# CVAL is in P (technical detail)

I would like to clarify to myself the way that an algorithm that proves the statement in the title works:

I think the idea should be like this:

1. We assign the input values to the bit nodes
2. We calculate the incoming edges values for each logical operator node
3. We finally get to the output node, and we have our result

What I would like to ask, is how technically we do step 2? I mean, it must be a sort of travel on the graph, where we visit each edge at most, let's say, 3 times, right?

Can the following implementation fit (even though it is not too formal)?

1. let VALUE(v) be the circuit value (for the input x) for the node v
2. if we know the values of the incoming edges of v we just compute the value of v
3. else: (assume the logical operator of v is *, and that the incoming edge comes from nodes v1,..,vn)
4. we return *(VALUE(v1),...VALUE(vn))

Yes, you are correct.

Essentially, since you are dealing with a circuit, the graph representing it is a DAG (directed acyclic graph). Hence, your implementation will indeed compute the value of each node, and will visit each node not a lot of times (usually it will be the "number of children$$+ 1$$", as in your recursive case), so it won't be hard to show this is indeed polynomial.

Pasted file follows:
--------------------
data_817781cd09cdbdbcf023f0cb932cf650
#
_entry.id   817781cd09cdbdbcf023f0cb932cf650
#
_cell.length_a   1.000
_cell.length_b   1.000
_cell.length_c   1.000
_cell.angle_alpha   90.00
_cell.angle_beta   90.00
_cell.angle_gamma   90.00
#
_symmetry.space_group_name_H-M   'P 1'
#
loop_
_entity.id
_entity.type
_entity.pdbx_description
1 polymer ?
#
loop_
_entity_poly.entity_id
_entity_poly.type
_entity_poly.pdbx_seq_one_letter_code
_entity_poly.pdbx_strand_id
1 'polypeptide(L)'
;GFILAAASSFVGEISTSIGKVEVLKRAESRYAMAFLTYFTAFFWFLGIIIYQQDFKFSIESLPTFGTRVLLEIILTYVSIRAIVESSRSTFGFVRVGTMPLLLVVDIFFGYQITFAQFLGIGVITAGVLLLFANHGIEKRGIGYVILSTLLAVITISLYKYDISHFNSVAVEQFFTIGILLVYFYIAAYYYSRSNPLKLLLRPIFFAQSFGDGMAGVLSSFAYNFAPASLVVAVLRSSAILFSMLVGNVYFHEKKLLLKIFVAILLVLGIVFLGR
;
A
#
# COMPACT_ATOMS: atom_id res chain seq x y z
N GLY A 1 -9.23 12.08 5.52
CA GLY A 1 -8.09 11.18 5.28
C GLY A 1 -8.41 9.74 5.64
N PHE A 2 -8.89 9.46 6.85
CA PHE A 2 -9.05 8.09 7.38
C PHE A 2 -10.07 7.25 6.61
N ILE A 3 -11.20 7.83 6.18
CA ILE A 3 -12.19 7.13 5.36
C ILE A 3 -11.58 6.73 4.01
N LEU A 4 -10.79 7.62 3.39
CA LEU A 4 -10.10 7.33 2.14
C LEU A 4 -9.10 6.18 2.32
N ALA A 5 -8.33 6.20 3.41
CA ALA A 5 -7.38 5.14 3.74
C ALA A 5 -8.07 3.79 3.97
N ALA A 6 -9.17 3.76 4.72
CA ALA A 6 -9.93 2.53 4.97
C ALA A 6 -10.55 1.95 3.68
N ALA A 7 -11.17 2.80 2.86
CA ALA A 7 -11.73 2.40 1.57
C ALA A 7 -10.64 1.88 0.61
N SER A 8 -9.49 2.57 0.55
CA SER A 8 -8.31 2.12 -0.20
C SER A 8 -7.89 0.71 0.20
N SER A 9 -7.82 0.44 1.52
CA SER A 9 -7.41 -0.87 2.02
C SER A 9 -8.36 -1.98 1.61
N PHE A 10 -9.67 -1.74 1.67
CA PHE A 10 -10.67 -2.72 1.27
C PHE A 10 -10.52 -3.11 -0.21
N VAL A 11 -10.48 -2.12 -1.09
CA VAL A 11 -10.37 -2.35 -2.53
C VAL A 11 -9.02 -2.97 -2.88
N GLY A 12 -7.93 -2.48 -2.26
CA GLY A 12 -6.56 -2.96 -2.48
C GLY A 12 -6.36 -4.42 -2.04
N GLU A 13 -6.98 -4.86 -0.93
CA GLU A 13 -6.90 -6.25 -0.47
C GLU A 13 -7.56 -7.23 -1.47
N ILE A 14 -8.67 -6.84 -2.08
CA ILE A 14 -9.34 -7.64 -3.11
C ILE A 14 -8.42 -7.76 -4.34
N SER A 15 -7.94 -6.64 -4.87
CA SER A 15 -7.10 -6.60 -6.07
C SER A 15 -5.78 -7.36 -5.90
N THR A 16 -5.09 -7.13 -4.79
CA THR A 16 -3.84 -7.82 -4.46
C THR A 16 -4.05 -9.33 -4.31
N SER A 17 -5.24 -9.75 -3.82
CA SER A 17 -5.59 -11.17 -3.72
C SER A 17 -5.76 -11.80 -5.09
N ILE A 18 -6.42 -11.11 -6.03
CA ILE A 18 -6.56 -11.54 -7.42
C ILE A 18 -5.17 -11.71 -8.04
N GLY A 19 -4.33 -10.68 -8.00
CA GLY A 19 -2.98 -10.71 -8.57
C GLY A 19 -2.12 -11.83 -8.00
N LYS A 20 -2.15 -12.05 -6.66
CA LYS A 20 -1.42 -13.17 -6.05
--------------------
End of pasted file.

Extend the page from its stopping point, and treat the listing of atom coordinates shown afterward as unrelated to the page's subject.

If you want to formally prove the fact that its polynomial, then here is a small hint: try to show why you need poly space first, then use that to your advantage when computing the time it takes to traverse on the graph.

• Great! thank you nir I got it.
• You are right that the total is the number of nodes (since there are no circles), but it can be possible that a lower-recursion-level does more recursive calls then a higher-recursion-level one. It doesn't really matter though - the only thing that matters is that each node is called a constant number of times (we implicitly assume a bounded fan-out). Since each node is called a constant number of times, and since the tape takes $poly(|C|)$ space (where $|C|$ is the number of nodes), the time to traverse takes $O(poly(|C|))$, and at each node you pay another $O(1)$ to compute the value Oct 19 '21 at 7:51
• sum everything up for all $|C|$ nodes and you will get $O(|C|\cdot poly(|C|))$ which is still polynomial Oct 19 '21 at 7:51